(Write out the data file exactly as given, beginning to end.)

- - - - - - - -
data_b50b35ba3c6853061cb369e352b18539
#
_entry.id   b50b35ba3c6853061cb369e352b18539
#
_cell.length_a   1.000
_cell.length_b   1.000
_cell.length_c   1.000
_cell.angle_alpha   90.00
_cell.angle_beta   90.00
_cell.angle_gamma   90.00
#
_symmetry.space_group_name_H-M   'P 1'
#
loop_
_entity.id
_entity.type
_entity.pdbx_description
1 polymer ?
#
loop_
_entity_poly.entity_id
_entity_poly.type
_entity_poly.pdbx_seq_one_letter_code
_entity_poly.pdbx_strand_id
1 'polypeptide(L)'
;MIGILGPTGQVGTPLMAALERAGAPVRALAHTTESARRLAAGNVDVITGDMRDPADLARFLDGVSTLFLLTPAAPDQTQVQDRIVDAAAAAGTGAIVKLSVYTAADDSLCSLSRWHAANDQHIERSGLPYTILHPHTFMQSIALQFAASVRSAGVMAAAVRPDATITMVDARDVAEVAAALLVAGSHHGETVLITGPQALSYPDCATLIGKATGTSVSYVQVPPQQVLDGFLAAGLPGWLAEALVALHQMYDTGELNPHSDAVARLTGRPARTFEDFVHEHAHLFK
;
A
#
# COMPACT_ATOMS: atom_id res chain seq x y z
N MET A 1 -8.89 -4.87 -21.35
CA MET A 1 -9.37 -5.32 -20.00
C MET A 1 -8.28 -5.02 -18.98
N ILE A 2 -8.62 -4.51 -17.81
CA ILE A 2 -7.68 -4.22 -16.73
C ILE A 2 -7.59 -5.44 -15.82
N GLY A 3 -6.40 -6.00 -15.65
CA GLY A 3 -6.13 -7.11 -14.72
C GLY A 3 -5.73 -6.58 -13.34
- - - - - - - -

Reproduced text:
data_b50b35ba3c6853061cb369e352b18539
#
_entry.id   b50b35ba3c6853061cb369e352b18539
#
_cell.length_a   1.000
_cell.length_b   1.000
_cell.length_c   1.000
_cell.angle_alpha   90.00
_cell.angle_beta   90.00
_cell.angle_gamma   90.00
#
_symmetry.space_group_name_H-M   'P 1'
#
loop_
_entity.id
_entity.type
_entity.pdbx_description
1 polymer ?
#
loop_
_entity_poly.entity_id
_entity_poly.type
_entity_poly.pdbx_seq_one_letter_code
_entity_poly.pdbx_strand_id
1 'polypeptide(L)'
;MIGILGPTGQVGTPLMAALERAGAPVRALAHTTESARRLAAGNVDVITGDMRDPADLARFLDGVSTLFLLTPAAPDQTQVQDRIVDAAAAAGTGAIVKLSVYTAADDSLCSLSRWHAANDQHIERSGLPYTILHPHTFMQSIALQFAASVRSAGVMAAAVRPDATITMVDARDVAEVAAALLVAGSHHGETVLITGPQALSYPDCATLIGKATGTSVSYVQVPPQQVLDGFLAAGLPGWLAEALVALHQMYDTGELNPHSDAVARLTGRPARTFEDFVHEHAHLFK
;
A
#
# COMPACT_ATOMS: atom_id res chain seq x y z
N MET A 1 -8.89 -4.87 -21.35
CA MET A 1 -9.37 -5.32 -20.00
C MET A 1 -8.28 -5.02 -18.98
N ILE A 2 -8.62 -4.51 -17.81
CA ILE A 2 -7.68 -4.22 -16.73
C ILE A 2 -7.59 -5.44 -15.82
N GLY A 3 -6.40 -6.00 -15.65
CA GLY A 3 -6.13 -7.11 -14.72
C GLY A 3 -5.73 -6.58 -13.34